What is Christ’s View of the Bible?: Conclusion

By Andrew Davis, Senior Pastor

Christ’s view of Scripture should be our own view of Scripture. That has been my argument in this series. We live in a world and culture where Scripture is scrutinized and dissected—and not only by Spirit-filled Christians, who are zealous to know and understand it—but also by educated, influential unbelievers, who wish to undermine and tear down the influence of Scripture.

There is no doubt in my mind that Scripture is able to withstand any and all attacks that are made against it. It’s not difficult for God to preserve, disseminate, and exalt his Word. Still, we know that some Christians have questioned their faith due to the attacks made against Scripture in our day. That is a sad reality, but it’s one that can be combated forcefully by one simple consideration: what does Christ think about the Scripture?

So in this series, we’ve seen that Christ’s view of Scripture never wavered. In the Gospels, we see Jesus as one who had an exalted view of Scripture, as one who staked his life (and his resurrection!) on the accuracy, truthfulness, and authority of Scripture. Since Jesus is the Savior and Son of God we proclaim and hold on to, it makes sense that whatever Christ’s view of Scripture is, that should be our view as well. Briefly, I want to cover just one more aspect of Christ’s high view of Scripture: Christ was condemned because of one quotation of Scripture.

1. One Quotation of Scripture—and Christ Was Condemned

Upon Christ’s betrayal and arrest, he was taken before the Sanhedrin to face charges of blasphemy. Because Jesus was a sinless man, the authorities attempted to get their verdict by using the false testimony of several “eye witnesses.” But whenever they bore false witness against Christ, they couldn’t get their stories to agree.

So that’s where Jesus’ confrontation with the high priest starts:

“Have you no answer to make? What is it that these men testify against you?” But he remained silent and made no answer. Again the high priest asked him, “Are you the Christ, the Son of the Blessed?” And Jesus said, “I am, and you will see the Son of Man seated at the right hand of Power, and coming with the clouds of heaven.” And the high priest tore his garments and said, “What further witnesses do we need? You have heard his blasphemy. What is your decision?” And they all condemned him as deserving death. (Mark 14:60–64)

In Mark’s account, Christ answered the high priest’s question very dramatically, using the name of God given to Moses at the burning bush: “I am.” And then, in order to help them see the truth of the incarnation from Scripture, he quotes the “Son of Man” vision from Daniel 7. In that vision, Daniel saw “one like a Son of Man” coming into the presence of God (the “Ancient of Days”) and being worshiped by all the peoples of the earth.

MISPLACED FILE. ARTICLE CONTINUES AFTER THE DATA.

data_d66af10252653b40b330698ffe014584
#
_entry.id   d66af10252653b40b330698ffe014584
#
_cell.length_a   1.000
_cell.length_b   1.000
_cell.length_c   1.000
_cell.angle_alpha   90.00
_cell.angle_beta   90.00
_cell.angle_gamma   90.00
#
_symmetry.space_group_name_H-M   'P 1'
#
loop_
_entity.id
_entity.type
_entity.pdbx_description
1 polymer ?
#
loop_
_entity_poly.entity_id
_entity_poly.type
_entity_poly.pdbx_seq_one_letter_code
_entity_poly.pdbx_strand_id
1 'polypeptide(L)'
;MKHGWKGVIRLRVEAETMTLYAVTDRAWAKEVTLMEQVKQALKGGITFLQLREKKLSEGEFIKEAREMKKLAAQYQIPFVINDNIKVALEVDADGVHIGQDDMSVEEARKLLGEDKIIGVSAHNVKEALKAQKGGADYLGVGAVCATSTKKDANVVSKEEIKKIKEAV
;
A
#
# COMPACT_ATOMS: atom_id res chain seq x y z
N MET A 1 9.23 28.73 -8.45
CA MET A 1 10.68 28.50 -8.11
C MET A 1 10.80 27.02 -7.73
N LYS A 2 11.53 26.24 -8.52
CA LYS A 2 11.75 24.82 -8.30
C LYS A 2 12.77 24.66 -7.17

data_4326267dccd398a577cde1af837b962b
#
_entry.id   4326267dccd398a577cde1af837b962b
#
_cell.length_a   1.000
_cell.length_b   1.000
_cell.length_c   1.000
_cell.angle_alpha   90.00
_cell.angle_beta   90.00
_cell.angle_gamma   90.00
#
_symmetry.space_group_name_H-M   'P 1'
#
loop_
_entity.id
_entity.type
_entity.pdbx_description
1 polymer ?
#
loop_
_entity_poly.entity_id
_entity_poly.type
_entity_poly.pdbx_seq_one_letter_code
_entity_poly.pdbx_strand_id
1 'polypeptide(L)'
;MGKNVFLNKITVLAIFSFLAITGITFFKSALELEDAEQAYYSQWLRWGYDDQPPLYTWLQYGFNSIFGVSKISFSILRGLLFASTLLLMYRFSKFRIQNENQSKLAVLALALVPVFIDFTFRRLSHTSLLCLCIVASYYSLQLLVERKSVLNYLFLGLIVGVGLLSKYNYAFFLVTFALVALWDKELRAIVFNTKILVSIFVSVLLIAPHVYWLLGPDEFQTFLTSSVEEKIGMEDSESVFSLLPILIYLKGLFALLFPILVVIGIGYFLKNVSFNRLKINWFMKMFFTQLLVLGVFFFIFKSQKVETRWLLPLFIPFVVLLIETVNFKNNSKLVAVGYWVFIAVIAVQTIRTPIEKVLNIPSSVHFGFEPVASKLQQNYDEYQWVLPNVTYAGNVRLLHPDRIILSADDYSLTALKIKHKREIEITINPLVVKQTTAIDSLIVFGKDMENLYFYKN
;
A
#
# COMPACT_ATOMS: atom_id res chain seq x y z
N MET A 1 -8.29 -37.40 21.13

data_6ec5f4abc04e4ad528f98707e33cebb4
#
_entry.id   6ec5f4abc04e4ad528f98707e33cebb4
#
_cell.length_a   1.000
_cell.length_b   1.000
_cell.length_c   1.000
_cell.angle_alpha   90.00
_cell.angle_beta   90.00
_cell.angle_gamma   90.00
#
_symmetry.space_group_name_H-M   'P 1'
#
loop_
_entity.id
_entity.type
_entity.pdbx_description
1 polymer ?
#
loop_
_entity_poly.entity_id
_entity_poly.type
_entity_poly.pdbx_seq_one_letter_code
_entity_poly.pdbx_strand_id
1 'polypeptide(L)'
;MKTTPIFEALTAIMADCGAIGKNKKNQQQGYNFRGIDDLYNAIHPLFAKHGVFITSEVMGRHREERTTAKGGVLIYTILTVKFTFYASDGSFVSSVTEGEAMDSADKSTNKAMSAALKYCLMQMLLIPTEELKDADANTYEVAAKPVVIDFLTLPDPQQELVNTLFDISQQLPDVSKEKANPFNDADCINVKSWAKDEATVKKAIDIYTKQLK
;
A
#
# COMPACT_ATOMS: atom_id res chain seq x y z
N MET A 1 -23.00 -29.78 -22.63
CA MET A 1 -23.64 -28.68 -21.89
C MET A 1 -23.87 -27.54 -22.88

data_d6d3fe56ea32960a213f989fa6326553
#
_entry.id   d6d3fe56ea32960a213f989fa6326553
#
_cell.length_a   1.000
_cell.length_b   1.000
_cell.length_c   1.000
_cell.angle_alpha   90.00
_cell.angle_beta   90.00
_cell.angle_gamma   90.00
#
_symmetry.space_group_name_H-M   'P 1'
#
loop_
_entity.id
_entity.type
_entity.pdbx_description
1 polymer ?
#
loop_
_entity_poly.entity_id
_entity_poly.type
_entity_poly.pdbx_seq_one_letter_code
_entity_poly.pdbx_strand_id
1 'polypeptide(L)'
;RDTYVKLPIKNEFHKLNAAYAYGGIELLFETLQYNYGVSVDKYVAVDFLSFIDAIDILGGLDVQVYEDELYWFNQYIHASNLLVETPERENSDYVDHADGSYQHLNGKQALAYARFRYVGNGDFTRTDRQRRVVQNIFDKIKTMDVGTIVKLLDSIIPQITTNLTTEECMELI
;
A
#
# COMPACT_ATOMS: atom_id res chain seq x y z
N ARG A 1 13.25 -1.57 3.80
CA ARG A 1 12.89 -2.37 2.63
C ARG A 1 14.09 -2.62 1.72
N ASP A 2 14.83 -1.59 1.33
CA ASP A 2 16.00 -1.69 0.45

“In my vision at night I looked, and there before me was one like a son of man, coming with the clouds of heaven. He approached the Ancient of Days and was led into his presence. He was given authority, glory and sovereign power; all peoples, nations and men of every language worshiped him. His dominion is an everlasting dominion that will not pass away, and his kingdom is one that will never be destroyed.” (Dan 7:13–14)

This vision is astonishing because the “Son of Man” is clearly human, yet he is given divine privileges: glory and worship. He comes on the clouds of heaven right into the presence of Almighty God. Who is this “Son of Man” in Daniel 7? This can only be Jesus Christ, and it was for this reason that “Son of Man” was Christ’s favorite title for himself.

At that key moment of Jesus’ life, he “proved” his deity and humanity by the key passage of Scripture in the Bible given for that purpose: Daniel 7. But he also knows that his accusers will not accept this proof and that it will actually be instrumental in his own death. All of it was happening according to the eternal plan of God for the death of Christ and the salvation of sinners all over the world.

And Jesus’ quotation of Scripture at that key moment was central to it all: “And you will see the Son of Man seated at the right hand of Power, and coming with the clouds of heaven.”

2. Conclusion

In this study, we have looked at ten different themes of Jesus’ view of Scripture:

Christ Would Rather Die than Disobey Scripture
Christ Taught that He Fulfilled Scripture
Christ Taught the Unbreakable Authority and Permanence of Scripture
Christ Lived Sinlessly Moment by Moment By All Scripture
Christ Staked His Life on Even Obscure Details in Scripture
Christ Proved His Deity by a Single Word of Scripture
Christ Proved the Resurrection by a Single Verb Tense in Scripture
Christ Instilled Passion about Scripture in the Hearts of His Disciples
Christ Taught “What Scripture Says, God Says”
Christ was Condemned Because of One Quotation of Scripture

Therefore, why should an Christian be intimidated by some supposed “expert” who questions Scripture? Even if they have three PhDs and are well-known in their field—even if they are arrogant, humorous, winsome, and persuasive—even if they bring up unanswerable minutiae from the genealogies or other details you haven’t thought about. Christ’s view of Scripture, as we have seen, is this: it is the very word of God, perfect in every way, and a sure and reliable guide to eternal life through faith in him.


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